- Author: Brenda Dawson
"You will double your production! And you will have no pests, no diseases," he said, emphatically promoting an unnamed agricultural product to the audience gathered.
"You ask me, how can you afford this product? I ask you, how can you not afford it?" he said.
After his roaring introduction to participants at the California Small Farm Conference, the presenter Jim Downer, UC Cooperative Extension advisor in Ventura County, proceeded to explain the real purpose behind the workshop session. His presentation wasn't about selling a product, but about cutting through promotional language to avoid wasting money on ineffective products.
"I guess what this talk is really about is knowing when you're being sold and when you're buying a product that can help," he said.
Downer explained that many ineffective products make scientific-sounding claims, but often cite studies that are nonexistent, unpublished or even unrelated to the product. He reminded the audience that any product claiming to control a pest — but not registered as a pesticide — is illegal.
"It is a violation of state and federal laws to apply products as pesticides when they are not labeled for that use," he said.
He also specifically addressed:
- Mycorrihizal fungi
- Biological control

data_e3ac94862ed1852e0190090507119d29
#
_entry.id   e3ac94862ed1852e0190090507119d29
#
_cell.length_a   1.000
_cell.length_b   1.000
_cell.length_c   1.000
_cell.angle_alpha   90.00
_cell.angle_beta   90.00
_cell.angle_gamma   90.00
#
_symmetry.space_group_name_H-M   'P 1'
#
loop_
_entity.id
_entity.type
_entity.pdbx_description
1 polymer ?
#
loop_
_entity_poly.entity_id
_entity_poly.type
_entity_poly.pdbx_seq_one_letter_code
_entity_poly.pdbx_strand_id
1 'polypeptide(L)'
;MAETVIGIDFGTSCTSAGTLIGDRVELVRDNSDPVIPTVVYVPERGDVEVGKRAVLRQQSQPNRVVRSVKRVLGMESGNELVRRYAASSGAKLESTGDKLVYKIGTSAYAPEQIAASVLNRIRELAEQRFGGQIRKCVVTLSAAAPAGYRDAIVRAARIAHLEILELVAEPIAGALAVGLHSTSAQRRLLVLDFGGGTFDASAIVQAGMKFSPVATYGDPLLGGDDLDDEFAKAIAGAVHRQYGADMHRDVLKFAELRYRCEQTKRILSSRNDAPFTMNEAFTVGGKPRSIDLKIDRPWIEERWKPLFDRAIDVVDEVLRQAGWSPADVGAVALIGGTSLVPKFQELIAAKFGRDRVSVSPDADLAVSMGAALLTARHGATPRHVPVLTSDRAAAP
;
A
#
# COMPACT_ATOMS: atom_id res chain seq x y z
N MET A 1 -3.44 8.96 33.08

- Soil Food Webs
- Compost teas
- Vitamin B-1
- Horticultural myths
Downer has written an informative article about recognizing horticultural "miracle products" and urban legends in Topics in Subtropics. In the article, he explains:
"Snake oil products almost always offer numerous testimonials to support their use. Those who provide testimonials are usually not researchers. Professional horticulturists, farmers and gardeners should be able to recognize snake oil products and avoid their use—we should base our horticultural decisions on sound research based information, not on marketing claims and testimonial based admonitions."
Read the rest of Downer's article "Snake Oil, Horticultural Myths, Horticultural Urban Legends, and Persuaders in our Industry."
Back to the newsletter: Find more Small Farm News articles from our Vol 1. 2012 edition.